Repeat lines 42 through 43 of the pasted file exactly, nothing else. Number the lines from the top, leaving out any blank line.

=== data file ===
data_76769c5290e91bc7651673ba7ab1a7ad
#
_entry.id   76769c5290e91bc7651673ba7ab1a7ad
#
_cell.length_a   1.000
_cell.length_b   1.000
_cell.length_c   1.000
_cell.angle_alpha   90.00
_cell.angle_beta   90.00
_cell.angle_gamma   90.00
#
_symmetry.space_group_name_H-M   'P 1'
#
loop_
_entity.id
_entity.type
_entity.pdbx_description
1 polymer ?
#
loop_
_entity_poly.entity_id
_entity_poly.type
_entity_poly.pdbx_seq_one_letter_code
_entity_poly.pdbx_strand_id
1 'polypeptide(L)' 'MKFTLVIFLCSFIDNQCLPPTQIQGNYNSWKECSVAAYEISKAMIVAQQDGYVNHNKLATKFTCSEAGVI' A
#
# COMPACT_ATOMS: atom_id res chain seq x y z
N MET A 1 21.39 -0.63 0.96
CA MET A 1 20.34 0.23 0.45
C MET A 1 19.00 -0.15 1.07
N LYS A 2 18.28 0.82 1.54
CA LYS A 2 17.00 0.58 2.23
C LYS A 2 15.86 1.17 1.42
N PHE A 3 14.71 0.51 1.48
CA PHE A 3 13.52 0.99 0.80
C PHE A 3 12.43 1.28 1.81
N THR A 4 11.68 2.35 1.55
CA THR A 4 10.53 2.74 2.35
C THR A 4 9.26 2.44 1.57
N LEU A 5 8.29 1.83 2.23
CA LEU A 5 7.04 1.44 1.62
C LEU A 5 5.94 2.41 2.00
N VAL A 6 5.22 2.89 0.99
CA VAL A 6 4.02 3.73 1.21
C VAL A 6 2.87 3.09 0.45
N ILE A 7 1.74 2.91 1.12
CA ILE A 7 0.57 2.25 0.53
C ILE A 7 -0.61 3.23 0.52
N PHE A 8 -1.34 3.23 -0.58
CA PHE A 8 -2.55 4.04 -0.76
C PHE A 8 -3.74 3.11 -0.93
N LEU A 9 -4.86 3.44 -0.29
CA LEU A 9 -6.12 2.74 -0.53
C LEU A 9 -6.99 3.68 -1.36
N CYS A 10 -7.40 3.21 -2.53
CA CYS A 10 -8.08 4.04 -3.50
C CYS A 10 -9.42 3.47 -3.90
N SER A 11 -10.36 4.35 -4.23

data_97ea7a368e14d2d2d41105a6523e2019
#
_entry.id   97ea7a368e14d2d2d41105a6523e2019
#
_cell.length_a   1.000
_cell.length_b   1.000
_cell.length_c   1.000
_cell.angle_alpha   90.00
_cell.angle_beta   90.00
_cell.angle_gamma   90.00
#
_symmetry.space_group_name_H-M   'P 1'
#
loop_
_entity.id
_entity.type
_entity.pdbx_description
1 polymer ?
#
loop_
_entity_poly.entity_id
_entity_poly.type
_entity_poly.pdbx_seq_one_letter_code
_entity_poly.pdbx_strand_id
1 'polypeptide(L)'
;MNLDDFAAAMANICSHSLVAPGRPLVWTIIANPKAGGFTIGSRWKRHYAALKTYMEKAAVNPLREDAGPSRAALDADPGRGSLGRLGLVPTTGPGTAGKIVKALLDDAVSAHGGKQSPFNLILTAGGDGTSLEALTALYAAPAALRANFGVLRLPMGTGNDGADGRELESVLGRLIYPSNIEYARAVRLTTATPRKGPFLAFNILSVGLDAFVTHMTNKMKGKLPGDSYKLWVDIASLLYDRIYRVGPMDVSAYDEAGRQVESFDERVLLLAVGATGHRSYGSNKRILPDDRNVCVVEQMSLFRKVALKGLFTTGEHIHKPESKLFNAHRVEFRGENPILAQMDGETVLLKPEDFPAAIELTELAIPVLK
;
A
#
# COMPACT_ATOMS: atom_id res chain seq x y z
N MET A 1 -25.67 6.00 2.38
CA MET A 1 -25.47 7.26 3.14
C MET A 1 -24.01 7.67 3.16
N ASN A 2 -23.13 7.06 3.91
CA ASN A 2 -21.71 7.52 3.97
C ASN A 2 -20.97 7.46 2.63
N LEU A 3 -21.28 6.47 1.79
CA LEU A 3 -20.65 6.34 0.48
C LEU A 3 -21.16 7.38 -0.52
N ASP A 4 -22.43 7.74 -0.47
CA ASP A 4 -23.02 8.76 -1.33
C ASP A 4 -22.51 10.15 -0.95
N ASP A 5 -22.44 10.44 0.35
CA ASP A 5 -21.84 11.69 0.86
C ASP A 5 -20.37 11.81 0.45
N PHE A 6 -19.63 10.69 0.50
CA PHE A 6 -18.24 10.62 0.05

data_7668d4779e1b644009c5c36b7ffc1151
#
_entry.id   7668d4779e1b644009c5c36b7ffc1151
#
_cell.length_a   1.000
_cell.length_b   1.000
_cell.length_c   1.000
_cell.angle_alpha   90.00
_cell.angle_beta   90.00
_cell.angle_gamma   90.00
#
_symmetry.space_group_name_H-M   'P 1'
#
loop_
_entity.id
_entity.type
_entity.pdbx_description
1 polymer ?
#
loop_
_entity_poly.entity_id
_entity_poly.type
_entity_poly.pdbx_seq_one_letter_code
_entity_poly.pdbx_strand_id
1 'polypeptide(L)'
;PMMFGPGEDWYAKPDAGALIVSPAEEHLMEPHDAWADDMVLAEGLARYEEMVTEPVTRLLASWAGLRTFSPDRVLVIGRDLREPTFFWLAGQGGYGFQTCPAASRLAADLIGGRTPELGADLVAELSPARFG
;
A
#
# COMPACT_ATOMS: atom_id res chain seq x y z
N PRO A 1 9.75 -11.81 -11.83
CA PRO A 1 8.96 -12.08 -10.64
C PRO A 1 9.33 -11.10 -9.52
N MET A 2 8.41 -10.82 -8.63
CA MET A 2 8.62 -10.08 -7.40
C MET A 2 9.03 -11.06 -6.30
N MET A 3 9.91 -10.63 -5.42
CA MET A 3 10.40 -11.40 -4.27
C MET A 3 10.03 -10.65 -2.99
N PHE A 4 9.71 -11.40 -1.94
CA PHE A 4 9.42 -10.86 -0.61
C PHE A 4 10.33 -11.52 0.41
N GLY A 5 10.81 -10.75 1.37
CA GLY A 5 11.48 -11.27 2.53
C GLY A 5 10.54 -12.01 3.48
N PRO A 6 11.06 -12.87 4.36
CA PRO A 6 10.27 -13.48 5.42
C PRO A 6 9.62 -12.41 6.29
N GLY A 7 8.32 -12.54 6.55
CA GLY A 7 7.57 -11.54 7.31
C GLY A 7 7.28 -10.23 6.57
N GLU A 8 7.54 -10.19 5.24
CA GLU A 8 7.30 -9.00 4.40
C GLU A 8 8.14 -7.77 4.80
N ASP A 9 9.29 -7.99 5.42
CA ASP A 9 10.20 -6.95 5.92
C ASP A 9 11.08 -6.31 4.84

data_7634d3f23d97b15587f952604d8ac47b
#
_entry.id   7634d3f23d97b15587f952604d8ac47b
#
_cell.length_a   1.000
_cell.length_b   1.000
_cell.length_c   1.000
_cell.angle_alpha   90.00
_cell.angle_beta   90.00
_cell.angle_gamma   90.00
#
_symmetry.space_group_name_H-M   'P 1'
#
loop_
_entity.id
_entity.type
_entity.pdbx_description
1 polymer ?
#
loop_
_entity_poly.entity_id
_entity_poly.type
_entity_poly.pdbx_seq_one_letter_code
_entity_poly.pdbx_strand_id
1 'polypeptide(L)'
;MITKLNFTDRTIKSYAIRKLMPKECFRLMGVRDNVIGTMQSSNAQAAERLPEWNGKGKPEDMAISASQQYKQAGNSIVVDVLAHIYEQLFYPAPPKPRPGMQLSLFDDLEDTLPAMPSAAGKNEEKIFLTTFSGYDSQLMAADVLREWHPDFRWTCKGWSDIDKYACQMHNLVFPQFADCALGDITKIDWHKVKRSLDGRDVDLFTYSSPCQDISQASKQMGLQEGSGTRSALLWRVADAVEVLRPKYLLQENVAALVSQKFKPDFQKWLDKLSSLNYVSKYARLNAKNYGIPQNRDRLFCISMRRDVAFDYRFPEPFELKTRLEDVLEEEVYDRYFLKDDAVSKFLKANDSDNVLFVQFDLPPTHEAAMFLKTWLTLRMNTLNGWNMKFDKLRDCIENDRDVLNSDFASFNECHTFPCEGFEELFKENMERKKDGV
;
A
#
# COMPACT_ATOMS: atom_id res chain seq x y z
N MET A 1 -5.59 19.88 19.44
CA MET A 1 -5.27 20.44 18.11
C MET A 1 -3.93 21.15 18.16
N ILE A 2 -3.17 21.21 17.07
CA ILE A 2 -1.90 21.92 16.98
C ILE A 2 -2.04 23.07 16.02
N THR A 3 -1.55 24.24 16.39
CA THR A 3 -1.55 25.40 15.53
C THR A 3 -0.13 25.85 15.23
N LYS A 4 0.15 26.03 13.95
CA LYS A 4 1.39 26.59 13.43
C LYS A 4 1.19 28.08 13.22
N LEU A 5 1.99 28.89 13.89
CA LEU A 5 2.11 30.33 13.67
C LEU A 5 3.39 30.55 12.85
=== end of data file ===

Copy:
C LEU A 5 5.94 2.41 2.00
N VAL A 6 5.22 2.89 0.99